Peculiarly enough, a hypothetical third party for independents would look like Progressives on steroids

I do love the way my liberal Facebook friends make me aware of things I wouldn’t otherwise notice.  One of those things is a Matt Miller op-ed in the Washington Post, which imagines the perfect speech a dream independent candidate would give.  As Miller describes it:

This is one columnist’s stab at what a candidate might sound like if he or she were trying to appeal to the majority of voters in the middle of the electorate who feel both parties are failing us.

This dream speech, the one Miller imagines appealing to “the majority of voters in the middle of the electorate,” goes on for five looonnnggg screens.  I stopped reading halfway through the second paragraph.  Why?  Because of the sentence I highlighted:

I’m running for president as an independent because we need to change the debate if we’re going to change the country.  Neither of our two major parties has a strategy for solving our biggest problems; they have strategies for winning elections, which isn’t the same thing. Democrats and Republicans will tell you, as I do, that they want to make America competitive again, keep faith with our deepest values of fairness and opportunity, and fix our broken political system. But the Democrats’ timid half-measures and the Republicans’ mindless anti-government creed can’t begin to get us there.

If you’ll allow me to translate that emphasized sentence, Miller is saying that the solution to our nation’s problems is to ignore anything the Republicans say and, instead, go full throttle on the Progressive agenda.  That is the only way to understand his statement that the Democrats are too timid to implement full measures, while everything that the Republicans propose is mindlessly stupid.  Presumably, he then goes on for several more screens to explain precisely how he’d implement this hyper-Progressive agenda.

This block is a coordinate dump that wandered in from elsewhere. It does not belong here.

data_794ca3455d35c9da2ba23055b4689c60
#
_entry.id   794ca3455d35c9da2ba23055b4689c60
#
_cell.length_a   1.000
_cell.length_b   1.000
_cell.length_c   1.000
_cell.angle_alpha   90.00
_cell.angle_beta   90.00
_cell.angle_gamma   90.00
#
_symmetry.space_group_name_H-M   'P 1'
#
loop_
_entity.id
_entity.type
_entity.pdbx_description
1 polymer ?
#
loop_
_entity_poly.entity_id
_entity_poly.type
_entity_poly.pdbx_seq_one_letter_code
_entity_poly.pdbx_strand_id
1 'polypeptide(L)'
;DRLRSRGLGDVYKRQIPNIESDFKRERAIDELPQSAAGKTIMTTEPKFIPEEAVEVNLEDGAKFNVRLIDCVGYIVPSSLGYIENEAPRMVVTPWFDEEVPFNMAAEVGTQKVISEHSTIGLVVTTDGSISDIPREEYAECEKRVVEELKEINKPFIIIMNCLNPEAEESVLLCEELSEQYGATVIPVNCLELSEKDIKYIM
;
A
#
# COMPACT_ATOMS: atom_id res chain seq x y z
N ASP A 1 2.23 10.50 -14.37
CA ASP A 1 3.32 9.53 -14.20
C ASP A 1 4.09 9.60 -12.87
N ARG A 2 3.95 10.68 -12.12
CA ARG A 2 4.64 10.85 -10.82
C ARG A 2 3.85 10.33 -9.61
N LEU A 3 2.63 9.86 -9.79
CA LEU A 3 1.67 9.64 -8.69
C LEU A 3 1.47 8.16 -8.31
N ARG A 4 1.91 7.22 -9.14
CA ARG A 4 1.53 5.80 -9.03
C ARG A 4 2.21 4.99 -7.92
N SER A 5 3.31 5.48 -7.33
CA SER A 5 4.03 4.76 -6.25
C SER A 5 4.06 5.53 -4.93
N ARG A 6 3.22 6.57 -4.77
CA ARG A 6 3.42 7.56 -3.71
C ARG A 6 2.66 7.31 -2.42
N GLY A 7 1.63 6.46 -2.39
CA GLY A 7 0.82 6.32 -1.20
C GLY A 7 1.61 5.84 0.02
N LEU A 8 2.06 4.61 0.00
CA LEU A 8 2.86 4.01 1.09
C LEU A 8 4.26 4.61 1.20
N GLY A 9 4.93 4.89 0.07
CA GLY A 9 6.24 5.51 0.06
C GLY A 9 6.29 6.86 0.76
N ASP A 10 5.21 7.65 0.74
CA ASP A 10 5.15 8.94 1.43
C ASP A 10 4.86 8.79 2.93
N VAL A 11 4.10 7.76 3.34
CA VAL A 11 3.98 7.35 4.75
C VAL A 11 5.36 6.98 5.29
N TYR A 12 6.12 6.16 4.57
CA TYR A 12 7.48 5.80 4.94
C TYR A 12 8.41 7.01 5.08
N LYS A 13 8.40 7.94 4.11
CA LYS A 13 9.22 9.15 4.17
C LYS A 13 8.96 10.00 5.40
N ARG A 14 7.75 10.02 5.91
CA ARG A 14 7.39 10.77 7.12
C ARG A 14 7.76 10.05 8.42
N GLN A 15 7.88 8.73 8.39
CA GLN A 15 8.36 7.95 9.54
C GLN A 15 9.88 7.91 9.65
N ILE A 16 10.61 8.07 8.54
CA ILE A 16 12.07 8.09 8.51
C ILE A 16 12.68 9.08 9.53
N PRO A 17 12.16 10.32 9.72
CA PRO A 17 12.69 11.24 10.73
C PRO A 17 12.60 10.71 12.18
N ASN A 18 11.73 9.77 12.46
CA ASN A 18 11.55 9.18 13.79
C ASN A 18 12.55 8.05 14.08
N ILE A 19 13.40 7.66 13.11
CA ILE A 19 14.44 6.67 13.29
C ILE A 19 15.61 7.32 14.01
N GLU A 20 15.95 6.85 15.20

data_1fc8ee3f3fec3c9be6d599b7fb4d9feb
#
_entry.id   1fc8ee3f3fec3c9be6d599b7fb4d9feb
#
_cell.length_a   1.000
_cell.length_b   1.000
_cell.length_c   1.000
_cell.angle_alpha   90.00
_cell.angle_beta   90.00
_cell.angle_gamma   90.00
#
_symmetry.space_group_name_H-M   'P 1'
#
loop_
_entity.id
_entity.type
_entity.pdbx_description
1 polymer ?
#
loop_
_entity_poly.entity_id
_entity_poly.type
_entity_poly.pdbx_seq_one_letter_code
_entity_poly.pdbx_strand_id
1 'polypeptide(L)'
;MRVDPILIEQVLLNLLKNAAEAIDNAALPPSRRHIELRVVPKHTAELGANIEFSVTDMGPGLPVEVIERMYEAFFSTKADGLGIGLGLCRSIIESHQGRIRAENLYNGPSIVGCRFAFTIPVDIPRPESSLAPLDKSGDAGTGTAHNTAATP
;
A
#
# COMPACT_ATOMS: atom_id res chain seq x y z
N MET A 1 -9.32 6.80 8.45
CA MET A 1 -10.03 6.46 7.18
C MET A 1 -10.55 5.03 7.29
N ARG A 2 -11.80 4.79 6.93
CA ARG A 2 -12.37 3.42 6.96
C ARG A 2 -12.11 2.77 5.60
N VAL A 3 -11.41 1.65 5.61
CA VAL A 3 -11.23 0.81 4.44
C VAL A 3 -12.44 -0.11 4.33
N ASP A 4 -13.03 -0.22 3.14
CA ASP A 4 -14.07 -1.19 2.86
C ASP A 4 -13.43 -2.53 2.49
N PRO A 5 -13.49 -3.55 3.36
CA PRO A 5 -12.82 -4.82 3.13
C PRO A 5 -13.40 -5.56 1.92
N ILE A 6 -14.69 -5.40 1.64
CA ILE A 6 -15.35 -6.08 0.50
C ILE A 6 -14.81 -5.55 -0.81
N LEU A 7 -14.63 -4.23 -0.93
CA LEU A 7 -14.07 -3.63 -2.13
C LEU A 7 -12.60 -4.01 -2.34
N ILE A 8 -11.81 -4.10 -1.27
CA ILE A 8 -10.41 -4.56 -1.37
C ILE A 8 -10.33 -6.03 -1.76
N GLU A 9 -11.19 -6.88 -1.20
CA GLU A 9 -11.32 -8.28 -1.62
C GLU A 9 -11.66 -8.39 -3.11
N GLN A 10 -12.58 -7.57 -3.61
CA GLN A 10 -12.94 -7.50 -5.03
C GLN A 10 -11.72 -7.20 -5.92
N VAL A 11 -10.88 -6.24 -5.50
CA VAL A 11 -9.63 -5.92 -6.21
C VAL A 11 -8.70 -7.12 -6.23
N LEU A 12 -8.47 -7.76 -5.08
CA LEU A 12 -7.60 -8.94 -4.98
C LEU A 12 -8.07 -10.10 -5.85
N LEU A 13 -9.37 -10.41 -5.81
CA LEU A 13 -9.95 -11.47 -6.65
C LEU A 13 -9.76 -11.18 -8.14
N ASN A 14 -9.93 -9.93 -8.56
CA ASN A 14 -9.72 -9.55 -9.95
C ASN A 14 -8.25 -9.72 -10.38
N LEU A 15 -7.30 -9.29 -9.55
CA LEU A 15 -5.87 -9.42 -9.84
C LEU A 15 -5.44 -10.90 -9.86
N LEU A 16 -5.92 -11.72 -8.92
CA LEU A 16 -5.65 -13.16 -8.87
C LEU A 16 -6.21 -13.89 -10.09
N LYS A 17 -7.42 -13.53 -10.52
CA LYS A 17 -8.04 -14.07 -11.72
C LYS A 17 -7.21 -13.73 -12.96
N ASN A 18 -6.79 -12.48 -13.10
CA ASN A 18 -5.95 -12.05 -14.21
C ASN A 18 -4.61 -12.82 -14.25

In what logical universe does Miller exist that makes him think that moving to the left of Left will “appeal to the majority of voters in the middle of the electorate”?  You can see why I stopped reading right about there.  Anyone who cannot recognize his own ideological blindness probably will not think or write well enough to justify the time I would have to spend reading his article.

Cross-posted at Right Wing News

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  • pst314

    Funny how Miller thinks that the way to “appeal to the majority of voters in the middle of the electorate” is to move to the far left. Only in the dishonest mind of a hack like Miller would the far left be identical with the middle.

  • Mike Devx

    I agree Miller is a hack, but is he dishonest?  Or just stuck with his ideological blinders firmly on?  Just like Elizabeth Warren… they may not be dishonest, actually.

    What ideological blinders seem to lead to, to me, is an extreme parochialism.  These people hide within insular communities, isolated from alternative viewpoints, and they march in lock-step to groupthink.  We recognize that their belief system is horrendous, leads to misery for all, and could actually be described as evil.

    There was an article recently where one of the far-leftists, I think it was a columnist, was sent by his leftie editors out into “middle America” to talk directly with “the people”.  The resulting article focused on the people he talked to in Texarkana (A city, or two cities, straddling the border on I-30 between Texas and Arkansas).  He came away shocked out of his insularity, understood most of what they were talking and complaining about, understood the nature of Tea Party protests, although he ended up not buying into it, but he understood the viewpoint, at least.  I don’t think he’ll be reflexively calling them “racists!” anymore, but we’ll see.

  • Bookworm

    David Mamet’s rabbi told him that you can only argue with someone if you understand their position.  He went hunting around to understand conservatives, and came away agreeing with them.

    I do wonder if this “I get both sides” helps explain why neocons are such a powerful presence in the blog/book world.  We do get both sides, having lived on one side and then embracing the other.